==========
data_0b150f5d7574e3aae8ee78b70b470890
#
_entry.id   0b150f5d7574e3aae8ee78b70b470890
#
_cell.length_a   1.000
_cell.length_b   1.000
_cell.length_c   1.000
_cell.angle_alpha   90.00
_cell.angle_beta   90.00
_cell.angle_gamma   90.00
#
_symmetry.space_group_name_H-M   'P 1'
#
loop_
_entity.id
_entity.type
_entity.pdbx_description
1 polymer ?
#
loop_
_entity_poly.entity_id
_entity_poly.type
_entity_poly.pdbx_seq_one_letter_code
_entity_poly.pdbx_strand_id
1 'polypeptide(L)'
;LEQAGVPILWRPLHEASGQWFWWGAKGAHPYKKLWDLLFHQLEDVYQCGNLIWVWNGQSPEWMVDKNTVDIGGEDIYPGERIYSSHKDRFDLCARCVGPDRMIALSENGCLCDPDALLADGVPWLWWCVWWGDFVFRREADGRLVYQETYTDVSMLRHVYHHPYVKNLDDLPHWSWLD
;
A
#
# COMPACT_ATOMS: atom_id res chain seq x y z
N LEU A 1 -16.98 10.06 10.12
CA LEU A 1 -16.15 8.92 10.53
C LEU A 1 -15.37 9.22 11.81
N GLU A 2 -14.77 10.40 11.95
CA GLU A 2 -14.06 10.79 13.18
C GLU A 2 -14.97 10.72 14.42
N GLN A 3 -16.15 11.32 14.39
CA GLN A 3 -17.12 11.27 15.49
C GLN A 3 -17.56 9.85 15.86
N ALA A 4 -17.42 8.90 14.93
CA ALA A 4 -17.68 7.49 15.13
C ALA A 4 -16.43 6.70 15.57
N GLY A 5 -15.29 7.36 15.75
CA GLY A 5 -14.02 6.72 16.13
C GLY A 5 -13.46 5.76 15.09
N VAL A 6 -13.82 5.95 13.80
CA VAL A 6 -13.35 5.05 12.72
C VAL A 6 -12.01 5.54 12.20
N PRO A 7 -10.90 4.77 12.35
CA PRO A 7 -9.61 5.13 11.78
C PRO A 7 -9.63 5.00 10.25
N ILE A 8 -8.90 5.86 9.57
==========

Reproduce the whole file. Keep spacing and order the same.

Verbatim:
data_0b150f5d7574e3aae8ee78b70b470890
#
_entry.id   0b150f5d7574e3aae8ee78b70b470890
#
_cell.length_a   1.000
_cell.length_b   1.000
_cell.length_c   1.000
_cell.angle_alpha   90.00
_cell.angle_beta   90.00
_cell.angle_gamma   90.00
#
_symmetry.space_group_name_H-M   'P 1'
#
loop_
_entity.id
_entity.type
_entity.pdbx_description
1 polymer ?
#
loop_
_entity_poly.entity_id
_entity_poly.type
_entity_poly.pdbx_seq_one_letter_code
_entity_poly.pdbx_strand_id
1 'polypeptide(L)'
;LEQAGVPILWRPLHEASGQWFWWGAKGAHPYKKLWDLLFHQLEDVYQCGNLIWVWNGQSPEWMVDKNTVDIGGEDIYPGERIYSSHKDRFDLCARCVGPDRMIALSENGCLCDPDALLADGVPWLWWCVWWGDFVFRREADGRLVYQETYTDVSMLRHVYHHPYVKNLDDLPHWSWLD
;
A
#
# COMPACT_ATOMS: atom_id res chain seq x y z
N LEU A 1 -16.98 10.06 10.12
CA LEU A 1 -16.15 8.92 10.53
C LEU A 1 -15.37 9.22 11.81
N GLU A 2 -14.77 10.40 11.95
CA GLU A 2 -14.06 10.79 13.18
C GLU A 2 -14.97 10.72 14.42
N GLN A 3 -16.15 11.32 14.39
CA GLN A 3 -17.12 11.27 15.49
C GLN A 3 -17.56 9.85 15.86
N ALA A 4 -17.42 8.90 14.93
CA ALA A 4 -17.68 7.49 15.13
C ALA A 4 -16.43 6.70 15.57
N GLY A 5 -15.29 7.36 15.75
CA GLY A 5 -14.02 6.72 16.13
C GLY A 5 -13.46 5.76 15.09
N VAL A 6 -13.82 5.95 13.80
CA VAL A 6 -13.35 5.05 12.72
C VAL A 6 -12.01 5.54 12.20
N PRO A 7 -10.90 4.77 12.35
CA PRO A 7 -9.61 5.13 11.78
C PRO A 7 -9.63 5.00 10.25
N ILE A 8 -8.90 5.86 9.57